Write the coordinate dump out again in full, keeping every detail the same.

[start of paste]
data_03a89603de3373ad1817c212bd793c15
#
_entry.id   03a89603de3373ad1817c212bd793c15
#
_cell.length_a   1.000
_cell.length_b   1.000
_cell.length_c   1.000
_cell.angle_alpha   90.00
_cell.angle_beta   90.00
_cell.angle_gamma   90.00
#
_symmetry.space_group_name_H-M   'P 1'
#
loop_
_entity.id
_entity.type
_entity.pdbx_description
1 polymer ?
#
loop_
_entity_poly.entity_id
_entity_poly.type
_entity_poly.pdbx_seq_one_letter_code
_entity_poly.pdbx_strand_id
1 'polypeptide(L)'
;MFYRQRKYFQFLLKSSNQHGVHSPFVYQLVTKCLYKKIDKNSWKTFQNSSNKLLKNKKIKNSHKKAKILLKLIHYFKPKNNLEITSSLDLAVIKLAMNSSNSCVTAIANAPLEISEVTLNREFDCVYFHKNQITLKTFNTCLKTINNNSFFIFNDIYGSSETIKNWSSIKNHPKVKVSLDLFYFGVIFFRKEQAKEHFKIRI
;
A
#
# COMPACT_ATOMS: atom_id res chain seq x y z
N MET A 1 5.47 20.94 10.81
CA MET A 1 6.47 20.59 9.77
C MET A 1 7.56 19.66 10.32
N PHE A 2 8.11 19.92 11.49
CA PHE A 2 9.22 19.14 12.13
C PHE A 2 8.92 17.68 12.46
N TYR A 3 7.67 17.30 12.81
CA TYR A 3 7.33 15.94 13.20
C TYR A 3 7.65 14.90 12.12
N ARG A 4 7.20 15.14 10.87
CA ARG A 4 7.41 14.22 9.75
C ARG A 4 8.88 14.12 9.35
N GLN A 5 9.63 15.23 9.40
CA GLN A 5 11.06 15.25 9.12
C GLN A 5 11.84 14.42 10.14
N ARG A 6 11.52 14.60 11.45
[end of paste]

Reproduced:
data_03a89603de3373ad1817c212bd793c15
#
_entry.id   03a89603de3373ad1817c212bd793c15
#
_cell.length_a   1.000
_cell.length_b   1.000
_cell.length_c   1.000
_cell.angle_alpha   90.00
_cell.angle_beta   90.00
_cell.angle_gamma   90.00
#
_symmetry.space_group_name_H-M   'P 1'
#
loop_
_entity.id
_entity.type
_entity.pdbx_description
1 polymer ?
#
loop_
_entity_poly.entity_id
_entity_poly.type
_entity_poly.pdbx_seq_one_letter_code
_entity_poly.pdbx_strand_id
1 'polypeptide(L)'
;MFYRQRKYFQFLLKSSNQHGVHSPFVYQLVTKCLYKKIDKNSWKTFQNSSNKLLKNKKIKNSHKKAKILLKLIHYFKPKNNLEITSSLDLAVIKLAMNSSNSCVTAIANAPLEISEVTLNREFDCVYFHKNQITLKTFNTCLKTINNNSFFIFNDIYGSSETIKNWSSIKNHPKVKVSLDLFYFGVIFFRKEQAKEHFKIRI
;
A
#
# COMPACT_ATOMS: atom_id res chain seq x y z
N MET A 1 5.47 20.94 10.81
CA MET A 1 6.47 20.59 9.77
C MET A 1 7.56 19.66 10.32
N PHE A 2 8.11 19.92 11.49
CA PHE A 2 9.22 19.14 12.13
C PHE A 2 8.92 17.68 12.46
N TYR A 3 7.67 17.30 12.81
CA TYR A 3 7.33 15.94 13.20
C TYR A 3 7.65 14.90 12.12
N ARG A 4 7.20 15.14 10.87
CA ARG A 4 7.41 14.22 9.75
C ARG A 4 8.88 14.12 9.35
N GLN A 5 9.63 15.23 9.40
CA GLN A 5 11.06 15.25 9.12
C GLN A 5 11.84 14.42 10.14
N ARG A 6 11.52 14.60 11.45